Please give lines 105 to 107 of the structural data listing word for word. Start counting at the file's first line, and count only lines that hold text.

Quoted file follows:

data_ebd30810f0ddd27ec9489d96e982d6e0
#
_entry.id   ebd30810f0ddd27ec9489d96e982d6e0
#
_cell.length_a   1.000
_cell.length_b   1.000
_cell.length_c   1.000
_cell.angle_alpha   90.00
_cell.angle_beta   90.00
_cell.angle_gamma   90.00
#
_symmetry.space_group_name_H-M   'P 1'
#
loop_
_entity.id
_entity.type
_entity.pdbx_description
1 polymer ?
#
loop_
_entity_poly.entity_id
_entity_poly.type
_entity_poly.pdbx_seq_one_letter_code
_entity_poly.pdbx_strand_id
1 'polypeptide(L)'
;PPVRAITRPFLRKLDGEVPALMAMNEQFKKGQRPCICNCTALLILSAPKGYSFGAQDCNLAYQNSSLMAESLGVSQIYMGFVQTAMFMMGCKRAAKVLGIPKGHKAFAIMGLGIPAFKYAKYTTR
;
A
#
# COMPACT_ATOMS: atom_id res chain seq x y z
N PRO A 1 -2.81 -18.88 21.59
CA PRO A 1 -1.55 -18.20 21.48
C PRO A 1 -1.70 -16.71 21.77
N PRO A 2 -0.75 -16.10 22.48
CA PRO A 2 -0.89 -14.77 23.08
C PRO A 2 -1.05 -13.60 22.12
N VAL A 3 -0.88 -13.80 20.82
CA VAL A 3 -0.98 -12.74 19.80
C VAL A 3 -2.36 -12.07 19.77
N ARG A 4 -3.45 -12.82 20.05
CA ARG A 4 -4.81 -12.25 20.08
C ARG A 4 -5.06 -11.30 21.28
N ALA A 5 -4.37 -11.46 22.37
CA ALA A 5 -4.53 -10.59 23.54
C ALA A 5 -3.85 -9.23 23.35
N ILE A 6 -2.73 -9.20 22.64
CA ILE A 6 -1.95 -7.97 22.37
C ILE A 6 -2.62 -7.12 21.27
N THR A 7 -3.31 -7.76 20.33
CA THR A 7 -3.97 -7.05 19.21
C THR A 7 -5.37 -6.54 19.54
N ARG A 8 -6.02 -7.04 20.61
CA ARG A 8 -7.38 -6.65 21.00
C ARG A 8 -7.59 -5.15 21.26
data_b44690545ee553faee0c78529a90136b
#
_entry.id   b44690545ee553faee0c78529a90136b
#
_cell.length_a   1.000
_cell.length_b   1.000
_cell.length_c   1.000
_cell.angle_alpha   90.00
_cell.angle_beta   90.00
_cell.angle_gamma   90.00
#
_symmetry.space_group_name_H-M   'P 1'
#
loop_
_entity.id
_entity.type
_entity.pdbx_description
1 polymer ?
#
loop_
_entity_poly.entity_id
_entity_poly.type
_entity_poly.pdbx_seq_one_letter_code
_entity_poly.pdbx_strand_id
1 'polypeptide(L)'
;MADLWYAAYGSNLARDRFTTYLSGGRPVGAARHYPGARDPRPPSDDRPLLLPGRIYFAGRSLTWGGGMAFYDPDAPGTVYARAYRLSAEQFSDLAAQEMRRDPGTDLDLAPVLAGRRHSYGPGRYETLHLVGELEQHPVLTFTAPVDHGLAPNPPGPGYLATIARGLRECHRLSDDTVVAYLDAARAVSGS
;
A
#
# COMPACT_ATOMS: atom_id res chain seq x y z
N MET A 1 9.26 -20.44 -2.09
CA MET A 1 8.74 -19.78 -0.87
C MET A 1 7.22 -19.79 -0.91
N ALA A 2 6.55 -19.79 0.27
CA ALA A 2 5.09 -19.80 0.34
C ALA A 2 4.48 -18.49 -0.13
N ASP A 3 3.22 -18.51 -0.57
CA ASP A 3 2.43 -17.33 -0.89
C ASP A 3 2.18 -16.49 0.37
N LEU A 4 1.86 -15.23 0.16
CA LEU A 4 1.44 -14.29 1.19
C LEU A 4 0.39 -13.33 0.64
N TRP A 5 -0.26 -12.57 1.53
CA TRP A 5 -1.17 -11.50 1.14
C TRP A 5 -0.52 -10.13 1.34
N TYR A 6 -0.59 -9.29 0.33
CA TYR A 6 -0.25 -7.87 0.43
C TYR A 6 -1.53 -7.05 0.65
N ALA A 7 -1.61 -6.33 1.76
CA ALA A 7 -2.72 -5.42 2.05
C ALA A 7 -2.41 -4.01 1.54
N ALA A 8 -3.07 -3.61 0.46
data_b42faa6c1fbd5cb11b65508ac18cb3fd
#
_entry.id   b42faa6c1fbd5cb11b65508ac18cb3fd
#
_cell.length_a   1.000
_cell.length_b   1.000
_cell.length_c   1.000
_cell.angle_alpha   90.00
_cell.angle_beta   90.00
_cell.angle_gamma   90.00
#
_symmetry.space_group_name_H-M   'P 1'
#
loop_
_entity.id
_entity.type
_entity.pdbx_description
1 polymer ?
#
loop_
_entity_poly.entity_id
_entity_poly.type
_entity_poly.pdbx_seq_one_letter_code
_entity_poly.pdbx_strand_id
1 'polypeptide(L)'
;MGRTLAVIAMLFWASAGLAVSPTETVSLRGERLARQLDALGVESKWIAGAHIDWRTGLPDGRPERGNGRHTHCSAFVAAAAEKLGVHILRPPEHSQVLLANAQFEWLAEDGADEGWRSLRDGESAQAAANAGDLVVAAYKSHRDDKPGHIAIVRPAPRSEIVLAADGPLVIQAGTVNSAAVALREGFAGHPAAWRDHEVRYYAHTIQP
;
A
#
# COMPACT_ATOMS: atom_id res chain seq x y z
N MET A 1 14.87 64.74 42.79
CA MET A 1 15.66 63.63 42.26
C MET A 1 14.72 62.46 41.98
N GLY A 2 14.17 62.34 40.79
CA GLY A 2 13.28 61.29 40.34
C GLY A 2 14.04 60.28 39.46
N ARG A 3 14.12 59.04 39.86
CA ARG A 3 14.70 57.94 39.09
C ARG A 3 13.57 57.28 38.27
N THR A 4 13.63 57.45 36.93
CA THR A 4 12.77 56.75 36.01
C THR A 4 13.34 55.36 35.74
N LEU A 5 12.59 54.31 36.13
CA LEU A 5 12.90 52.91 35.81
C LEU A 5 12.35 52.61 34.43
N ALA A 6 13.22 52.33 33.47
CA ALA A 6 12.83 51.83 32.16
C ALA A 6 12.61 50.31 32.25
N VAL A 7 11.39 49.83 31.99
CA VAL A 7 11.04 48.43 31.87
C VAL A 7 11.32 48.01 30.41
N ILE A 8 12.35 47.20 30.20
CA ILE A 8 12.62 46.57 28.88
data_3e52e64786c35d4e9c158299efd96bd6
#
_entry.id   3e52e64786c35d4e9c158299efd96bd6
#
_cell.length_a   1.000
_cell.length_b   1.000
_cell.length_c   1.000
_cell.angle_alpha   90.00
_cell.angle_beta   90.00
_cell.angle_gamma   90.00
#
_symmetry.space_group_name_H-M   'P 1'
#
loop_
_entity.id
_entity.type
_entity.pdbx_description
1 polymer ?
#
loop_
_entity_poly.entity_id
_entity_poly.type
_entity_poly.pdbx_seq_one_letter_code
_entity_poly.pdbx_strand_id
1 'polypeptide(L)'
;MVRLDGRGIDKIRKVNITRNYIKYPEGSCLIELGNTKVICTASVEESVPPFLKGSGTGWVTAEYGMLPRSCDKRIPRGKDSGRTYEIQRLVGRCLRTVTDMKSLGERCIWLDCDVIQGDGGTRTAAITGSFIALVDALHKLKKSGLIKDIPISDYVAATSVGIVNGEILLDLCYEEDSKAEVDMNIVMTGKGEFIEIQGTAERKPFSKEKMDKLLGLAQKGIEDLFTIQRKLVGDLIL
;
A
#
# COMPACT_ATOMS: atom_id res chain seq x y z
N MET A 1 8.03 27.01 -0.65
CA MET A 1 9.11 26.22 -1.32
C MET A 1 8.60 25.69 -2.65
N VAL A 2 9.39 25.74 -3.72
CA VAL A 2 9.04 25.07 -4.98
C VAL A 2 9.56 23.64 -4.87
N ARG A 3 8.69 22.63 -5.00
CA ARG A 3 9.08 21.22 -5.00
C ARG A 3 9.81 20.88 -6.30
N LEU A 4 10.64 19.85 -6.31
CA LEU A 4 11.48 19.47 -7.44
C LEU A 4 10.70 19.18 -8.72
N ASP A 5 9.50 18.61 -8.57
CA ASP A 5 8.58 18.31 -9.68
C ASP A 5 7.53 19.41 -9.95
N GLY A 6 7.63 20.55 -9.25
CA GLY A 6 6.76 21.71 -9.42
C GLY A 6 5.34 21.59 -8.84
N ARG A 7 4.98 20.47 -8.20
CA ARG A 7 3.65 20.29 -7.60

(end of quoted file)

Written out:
C ALA A 7 -2.41 -4.01 1.54
N ALA A 8 -3.07 -3.61 0.46
data_b42faa6c1fbd5cb11b65508ac18cb3fd